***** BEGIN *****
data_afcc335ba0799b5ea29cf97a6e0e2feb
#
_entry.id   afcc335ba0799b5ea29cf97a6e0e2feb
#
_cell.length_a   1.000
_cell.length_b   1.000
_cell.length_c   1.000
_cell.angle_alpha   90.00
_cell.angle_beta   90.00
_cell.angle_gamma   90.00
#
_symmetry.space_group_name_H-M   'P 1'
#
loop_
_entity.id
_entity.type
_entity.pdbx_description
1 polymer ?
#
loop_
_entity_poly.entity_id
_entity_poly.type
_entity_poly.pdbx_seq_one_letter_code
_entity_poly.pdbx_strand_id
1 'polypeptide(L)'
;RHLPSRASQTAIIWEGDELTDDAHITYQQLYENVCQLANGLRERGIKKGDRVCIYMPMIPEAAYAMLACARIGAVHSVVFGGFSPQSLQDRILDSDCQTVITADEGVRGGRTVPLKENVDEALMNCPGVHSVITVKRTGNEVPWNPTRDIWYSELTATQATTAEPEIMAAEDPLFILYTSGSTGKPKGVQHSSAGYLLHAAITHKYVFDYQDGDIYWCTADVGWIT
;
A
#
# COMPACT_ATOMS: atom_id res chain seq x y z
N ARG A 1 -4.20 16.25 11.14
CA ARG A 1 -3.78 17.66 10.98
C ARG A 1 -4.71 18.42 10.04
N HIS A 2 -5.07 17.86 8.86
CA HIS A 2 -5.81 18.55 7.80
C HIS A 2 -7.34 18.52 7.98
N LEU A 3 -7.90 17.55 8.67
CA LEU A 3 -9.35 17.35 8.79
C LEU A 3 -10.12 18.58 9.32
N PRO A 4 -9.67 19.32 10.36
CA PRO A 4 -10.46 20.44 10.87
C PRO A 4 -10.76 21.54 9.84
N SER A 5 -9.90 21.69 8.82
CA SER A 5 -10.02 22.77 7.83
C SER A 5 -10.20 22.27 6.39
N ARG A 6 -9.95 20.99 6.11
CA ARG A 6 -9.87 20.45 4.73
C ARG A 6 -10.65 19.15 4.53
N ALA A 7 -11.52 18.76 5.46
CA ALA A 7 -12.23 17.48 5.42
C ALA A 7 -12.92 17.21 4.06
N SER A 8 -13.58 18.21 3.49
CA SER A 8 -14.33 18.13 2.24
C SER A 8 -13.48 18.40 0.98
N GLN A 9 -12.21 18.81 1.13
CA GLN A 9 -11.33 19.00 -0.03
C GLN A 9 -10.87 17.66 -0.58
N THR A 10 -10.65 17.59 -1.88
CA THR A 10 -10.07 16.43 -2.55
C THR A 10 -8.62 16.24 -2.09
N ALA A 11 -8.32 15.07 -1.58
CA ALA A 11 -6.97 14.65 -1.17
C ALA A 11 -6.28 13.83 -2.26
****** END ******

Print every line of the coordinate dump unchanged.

data_afcc335ba0799b5ea29cf97a6e0e2feb
#
_entry.id   afcc335ba0799b5ea29cf97a6e0e2feb
#
_cell.length_a   1.000
_cell.length_b   1.000
_cell.length_c   1.000
_cell.angle_alpha   90.00
_cell.angle_beta   90.00
_cell.angle_gamma   90.00
#
_symmetry.space_group_name_H-M   'P 1'
#
loop_
_entity.id
_entity.type
_entity.pdbx_description
1 polymer ?
#
loop_
_entity_poly.entity_id
_entity_poly.type
_entity_poly.pdbx_seq_one_letter_code
_entity_poly.pdbx_strand_id
1 'polypeptide(L)'
;RHLPSRASQTAIIWEGDELTDDAHITYQQLYENVCQLANGLRERGIKKGDRVCIYMPMIPEAAYAMLACARIGAVHSVVFGGFSPQSLQDRILDSDCQTVITADEGVRGGRTVPLKENVDEALMNCPGVHSVITVKRTGNEVPWNPTRDIWYSELTATQATTAEPEIMAAEDPLFILYTSGSTGKPKGVQHSSAGYLLHAAITHKYVFDYQDGDIYWCTADVGWIT
;
A
#
# COMPACT_ATOMS: atom_id res chain seq x y z
N ARG A 1 -4.20 16.25 11.14
CA ARG A 1 -3.78 17.66 10.98
C ARG A 1 -4.71 18.42 10.04
N HIS A 2 -5.07 17.86 8.86
CA HIS A 2 -5.81 18.55 7.80
C HIS A 2 -7.34 18.52 7.98
N LEU A 3 -7.90 17.55 8.67
CA LEU A 3 -9.35 17.35 8.79
C LEU A 3 -10.12 18.58 9.32
N PRO A 4 -9.67 19.32 10.36
CA PRO A 4 -10.46 20.44 10.87
C PRO A 4 -10.76 21.54 9.84
N SER A 5 -9.90 21.69 8.82
CA SER A 5 -10.02 22.77 7.83
C SER A 5 -10.20 22.27 6.39
N ARG A 6 -9.95 20.99 6.11
CA ARG A 6 -9.87 20.45 4.73
C ARG A 6 -10.65 19.15 4.53
N ALA A 7 -11.52 18.76 5.46
CA ALA A 7 -12.23 17.48 5.42
C ALA A 7 -12.92 17.21 4.06
N SER A 8 -13.58 18.21 3.49
CA SER A 8 -14.33 18.13 2.24
C SER A 8 -13.48 18.40 0.98
N GLN A 9 -12.21 18.81 1.13
CA GLN A 9 -11.33 19.00 -0.03
C GLN A 9 -10.87 17.66 -0.58
N THR A 10 -10.65 17.59 -1.88
CA THR A 10 -10.07 16.43 -2.55
C THR A 10 -8.62 16.24 -2.09
N ALA A 11 -8.32 15.07 -1.58
CA ALA A 11 -6.97 14.65 -1.17
C ALA A 11 -6.28 13.83 -2.26